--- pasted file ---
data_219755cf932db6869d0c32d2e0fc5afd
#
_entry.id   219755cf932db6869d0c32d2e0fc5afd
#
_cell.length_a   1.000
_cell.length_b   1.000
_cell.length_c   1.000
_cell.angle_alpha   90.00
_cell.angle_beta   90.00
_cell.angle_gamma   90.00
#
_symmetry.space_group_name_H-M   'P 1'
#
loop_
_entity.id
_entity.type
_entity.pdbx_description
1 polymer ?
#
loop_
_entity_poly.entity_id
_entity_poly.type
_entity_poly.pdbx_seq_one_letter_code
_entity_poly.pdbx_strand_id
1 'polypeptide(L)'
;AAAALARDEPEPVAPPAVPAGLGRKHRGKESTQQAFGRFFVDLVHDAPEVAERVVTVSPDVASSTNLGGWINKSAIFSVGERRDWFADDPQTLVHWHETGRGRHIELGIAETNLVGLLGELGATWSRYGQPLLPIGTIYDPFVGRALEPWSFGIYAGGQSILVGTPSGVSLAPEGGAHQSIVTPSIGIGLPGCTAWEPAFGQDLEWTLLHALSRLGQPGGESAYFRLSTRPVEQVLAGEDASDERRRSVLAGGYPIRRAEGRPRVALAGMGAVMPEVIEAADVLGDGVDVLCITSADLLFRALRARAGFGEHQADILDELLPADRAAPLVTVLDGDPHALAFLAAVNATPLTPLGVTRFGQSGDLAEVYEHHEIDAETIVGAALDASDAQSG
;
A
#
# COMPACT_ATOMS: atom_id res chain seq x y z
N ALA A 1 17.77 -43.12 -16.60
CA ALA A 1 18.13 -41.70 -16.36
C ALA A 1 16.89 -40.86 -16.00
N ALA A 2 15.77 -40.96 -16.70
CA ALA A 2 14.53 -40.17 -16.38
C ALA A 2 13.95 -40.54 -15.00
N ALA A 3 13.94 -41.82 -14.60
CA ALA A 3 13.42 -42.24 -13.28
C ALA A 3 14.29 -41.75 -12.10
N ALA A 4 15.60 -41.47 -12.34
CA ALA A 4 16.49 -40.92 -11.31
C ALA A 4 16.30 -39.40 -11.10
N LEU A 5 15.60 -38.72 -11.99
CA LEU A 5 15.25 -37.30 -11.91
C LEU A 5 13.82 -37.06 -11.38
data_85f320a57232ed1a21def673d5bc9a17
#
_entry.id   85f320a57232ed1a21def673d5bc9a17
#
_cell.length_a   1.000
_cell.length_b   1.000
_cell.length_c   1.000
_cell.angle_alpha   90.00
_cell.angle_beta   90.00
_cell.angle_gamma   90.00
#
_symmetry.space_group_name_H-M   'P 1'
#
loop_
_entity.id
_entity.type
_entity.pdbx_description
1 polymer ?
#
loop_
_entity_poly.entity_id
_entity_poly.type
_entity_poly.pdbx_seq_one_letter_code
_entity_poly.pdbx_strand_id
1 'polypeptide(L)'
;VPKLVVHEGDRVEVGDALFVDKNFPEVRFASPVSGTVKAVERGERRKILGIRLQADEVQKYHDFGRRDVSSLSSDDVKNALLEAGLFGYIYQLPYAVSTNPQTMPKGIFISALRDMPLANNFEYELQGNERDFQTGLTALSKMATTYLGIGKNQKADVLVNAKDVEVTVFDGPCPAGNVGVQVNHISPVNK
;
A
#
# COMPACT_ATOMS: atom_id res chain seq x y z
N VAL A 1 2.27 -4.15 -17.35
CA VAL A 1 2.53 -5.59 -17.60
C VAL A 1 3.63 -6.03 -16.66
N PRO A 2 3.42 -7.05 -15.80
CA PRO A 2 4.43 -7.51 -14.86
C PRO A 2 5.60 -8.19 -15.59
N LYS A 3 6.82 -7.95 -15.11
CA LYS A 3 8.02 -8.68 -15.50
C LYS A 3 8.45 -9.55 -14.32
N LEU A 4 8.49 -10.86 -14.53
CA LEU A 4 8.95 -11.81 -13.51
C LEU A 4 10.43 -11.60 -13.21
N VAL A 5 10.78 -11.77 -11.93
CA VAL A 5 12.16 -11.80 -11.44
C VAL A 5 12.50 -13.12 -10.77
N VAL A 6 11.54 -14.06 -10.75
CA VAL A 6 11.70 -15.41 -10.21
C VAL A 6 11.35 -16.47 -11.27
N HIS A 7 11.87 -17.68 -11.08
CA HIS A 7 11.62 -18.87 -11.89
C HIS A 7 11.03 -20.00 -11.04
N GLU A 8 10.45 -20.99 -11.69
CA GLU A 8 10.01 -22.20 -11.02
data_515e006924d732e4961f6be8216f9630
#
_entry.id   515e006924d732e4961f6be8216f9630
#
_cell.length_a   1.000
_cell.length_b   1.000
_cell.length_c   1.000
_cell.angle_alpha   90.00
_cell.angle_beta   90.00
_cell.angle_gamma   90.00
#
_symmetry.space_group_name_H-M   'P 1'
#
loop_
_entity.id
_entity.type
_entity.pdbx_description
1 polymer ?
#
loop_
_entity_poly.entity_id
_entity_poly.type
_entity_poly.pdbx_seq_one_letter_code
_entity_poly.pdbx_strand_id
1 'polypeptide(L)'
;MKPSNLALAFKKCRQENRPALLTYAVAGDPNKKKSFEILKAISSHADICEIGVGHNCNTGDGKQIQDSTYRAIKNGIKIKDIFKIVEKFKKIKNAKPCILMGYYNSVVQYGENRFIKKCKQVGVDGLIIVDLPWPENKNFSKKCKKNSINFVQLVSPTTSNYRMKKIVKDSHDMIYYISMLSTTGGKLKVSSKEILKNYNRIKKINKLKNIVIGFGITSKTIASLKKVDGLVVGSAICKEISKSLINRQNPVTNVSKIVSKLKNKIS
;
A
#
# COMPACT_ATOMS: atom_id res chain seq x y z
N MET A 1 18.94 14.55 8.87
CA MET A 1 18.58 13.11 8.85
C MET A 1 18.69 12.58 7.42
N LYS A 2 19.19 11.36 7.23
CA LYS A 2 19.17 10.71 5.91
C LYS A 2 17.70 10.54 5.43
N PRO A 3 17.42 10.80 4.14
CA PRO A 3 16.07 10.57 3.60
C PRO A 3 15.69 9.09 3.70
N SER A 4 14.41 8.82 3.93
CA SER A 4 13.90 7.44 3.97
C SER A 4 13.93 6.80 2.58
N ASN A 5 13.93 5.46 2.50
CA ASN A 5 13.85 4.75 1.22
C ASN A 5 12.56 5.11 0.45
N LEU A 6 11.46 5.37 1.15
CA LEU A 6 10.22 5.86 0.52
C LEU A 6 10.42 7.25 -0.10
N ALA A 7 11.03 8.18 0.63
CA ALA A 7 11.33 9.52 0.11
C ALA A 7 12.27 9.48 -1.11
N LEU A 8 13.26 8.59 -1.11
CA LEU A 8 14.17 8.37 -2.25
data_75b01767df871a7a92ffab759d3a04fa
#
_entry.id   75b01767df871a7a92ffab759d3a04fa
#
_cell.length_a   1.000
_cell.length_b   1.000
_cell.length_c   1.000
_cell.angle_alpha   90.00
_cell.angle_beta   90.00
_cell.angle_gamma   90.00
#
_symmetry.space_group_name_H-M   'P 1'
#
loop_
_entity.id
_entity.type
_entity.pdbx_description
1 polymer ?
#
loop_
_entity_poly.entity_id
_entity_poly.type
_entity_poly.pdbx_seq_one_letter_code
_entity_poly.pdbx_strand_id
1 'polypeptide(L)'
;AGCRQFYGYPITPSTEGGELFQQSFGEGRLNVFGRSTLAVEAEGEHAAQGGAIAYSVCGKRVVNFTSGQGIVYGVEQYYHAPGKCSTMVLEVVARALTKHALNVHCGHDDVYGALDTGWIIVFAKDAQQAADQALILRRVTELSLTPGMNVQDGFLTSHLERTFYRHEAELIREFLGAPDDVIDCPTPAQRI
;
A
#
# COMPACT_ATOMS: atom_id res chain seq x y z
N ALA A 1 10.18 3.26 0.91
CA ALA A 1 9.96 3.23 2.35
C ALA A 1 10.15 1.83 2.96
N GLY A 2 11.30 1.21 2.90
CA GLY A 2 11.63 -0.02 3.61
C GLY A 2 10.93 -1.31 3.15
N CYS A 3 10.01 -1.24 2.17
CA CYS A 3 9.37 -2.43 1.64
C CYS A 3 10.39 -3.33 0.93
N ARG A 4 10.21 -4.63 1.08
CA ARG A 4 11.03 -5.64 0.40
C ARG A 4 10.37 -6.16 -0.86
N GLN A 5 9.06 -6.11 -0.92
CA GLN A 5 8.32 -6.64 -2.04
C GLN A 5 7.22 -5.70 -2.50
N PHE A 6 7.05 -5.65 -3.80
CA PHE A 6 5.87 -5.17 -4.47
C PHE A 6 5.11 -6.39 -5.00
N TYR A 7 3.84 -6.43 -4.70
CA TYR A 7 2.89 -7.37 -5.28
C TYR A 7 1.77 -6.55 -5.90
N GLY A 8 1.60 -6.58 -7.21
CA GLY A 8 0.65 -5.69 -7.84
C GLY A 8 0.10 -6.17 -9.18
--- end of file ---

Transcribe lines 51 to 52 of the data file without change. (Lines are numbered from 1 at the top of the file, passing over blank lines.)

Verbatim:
_cell.length_b   1.000
_cell.length_c   1.000